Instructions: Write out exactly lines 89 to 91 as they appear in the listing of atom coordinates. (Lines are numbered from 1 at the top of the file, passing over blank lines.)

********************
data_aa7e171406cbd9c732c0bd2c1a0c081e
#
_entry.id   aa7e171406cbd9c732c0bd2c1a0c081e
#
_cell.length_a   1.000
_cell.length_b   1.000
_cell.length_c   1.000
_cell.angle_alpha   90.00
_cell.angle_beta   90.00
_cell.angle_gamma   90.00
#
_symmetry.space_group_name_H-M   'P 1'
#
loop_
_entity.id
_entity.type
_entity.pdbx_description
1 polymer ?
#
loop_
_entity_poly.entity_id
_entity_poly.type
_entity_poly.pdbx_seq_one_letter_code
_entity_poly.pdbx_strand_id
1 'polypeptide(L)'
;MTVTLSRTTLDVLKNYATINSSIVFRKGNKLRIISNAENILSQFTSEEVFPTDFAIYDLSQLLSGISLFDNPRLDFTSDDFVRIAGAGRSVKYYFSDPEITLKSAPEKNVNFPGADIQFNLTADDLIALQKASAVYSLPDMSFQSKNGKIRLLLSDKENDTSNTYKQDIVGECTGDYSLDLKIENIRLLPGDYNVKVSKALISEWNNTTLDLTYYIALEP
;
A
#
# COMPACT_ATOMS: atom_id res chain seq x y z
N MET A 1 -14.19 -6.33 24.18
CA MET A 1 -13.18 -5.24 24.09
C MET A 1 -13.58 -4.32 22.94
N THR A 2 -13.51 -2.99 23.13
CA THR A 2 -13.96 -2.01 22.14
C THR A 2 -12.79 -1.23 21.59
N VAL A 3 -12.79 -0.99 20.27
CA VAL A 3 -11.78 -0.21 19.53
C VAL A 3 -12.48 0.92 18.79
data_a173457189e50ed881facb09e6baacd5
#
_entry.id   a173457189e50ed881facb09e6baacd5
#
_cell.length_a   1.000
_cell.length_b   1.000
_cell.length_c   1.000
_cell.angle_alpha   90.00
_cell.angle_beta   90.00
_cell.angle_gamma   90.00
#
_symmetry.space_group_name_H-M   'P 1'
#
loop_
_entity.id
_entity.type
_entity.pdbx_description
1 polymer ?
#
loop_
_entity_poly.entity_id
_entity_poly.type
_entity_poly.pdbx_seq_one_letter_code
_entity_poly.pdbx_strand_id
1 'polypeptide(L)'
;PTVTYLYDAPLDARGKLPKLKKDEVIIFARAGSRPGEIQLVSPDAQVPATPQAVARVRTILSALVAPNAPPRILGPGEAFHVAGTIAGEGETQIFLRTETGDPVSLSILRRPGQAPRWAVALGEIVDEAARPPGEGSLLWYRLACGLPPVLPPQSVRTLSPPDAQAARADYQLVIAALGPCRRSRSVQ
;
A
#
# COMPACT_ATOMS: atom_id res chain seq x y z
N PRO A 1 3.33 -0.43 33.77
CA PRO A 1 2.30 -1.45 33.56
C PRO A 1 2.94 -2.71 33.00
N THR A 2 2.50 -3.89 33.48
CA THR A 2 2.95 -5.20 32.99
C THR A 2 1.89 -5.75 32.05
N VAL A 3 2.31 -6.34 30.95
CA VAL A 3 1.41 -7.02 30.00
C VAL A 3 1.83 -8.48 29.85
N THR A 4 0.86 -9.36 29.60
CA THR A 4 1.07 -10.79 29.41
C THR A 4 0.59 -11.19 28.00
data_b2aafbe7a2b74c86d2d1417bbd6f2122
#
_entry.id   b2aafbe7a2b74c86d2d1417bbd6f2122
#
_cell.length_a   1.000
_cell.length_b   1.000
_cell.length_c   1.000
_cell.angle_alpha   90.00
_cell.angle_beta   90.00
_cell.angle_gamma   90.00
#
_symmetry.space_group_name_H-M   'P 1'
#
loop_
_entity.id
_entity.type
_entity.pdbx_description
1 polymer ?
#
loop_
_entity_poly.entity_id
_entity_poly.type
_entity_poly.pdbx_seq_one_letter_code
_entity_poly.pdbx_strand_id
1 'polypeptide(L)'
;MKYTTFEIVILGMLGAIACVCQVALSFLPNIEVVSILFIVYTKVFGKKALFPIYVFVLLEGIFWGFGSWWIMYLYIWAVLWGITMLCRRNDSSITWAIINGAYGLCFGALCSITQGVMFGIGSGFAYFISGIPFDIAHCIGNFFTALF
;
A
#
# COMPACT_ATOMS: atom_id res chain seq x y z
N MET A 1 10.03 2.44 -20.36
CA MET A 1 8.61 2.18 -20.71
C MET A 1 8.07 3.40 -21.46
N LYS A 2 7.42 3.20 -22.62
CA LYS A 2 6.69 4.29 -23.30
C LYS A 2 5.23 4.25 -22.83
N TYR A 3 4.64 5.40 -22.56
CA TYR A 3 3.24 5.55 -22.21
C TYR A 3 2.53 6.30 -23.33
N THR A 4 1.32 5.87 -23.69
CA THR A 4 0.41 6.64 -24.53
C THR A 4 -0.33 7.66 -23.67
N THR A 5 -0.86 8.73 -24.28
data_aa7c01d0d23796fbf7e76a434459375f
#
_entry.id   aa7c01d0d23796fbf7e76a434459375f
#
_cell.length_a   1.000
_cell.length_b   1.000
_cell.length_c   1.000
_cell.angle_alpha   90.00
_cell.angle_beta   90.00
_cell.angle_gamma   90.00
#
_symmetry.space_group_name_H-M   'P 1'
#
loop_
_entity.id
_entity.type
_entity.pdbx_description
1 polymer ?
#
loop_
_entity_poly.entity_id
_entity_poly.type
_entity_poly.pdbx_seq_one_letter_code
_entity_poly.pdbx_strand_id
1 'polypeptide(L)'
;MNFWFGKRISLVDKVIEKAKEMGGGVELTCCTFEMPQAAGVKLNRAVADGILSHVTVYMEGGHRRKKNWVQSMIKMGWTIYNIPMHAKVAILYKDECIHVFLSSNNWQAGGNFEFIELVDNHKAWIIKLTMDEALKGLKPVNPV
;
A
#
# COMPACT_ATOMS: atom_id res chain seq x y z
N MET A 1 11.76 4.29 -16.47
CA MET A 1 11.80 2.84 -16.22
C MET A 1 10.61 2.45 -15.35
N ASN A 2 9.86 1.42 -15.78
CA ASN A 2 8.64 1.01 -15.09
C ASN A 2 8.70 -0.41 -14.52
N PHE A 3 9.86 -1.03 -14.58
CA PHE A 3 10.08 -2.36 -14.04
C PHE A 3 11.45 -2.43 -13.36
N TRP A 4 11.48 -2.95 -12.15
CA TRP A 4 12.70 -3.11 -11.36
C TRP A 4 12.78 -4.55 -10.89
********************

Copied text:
_cell.angle_alpha   90.00
_cell.angle_beta   90.00
_cell.angle_gamma   90.00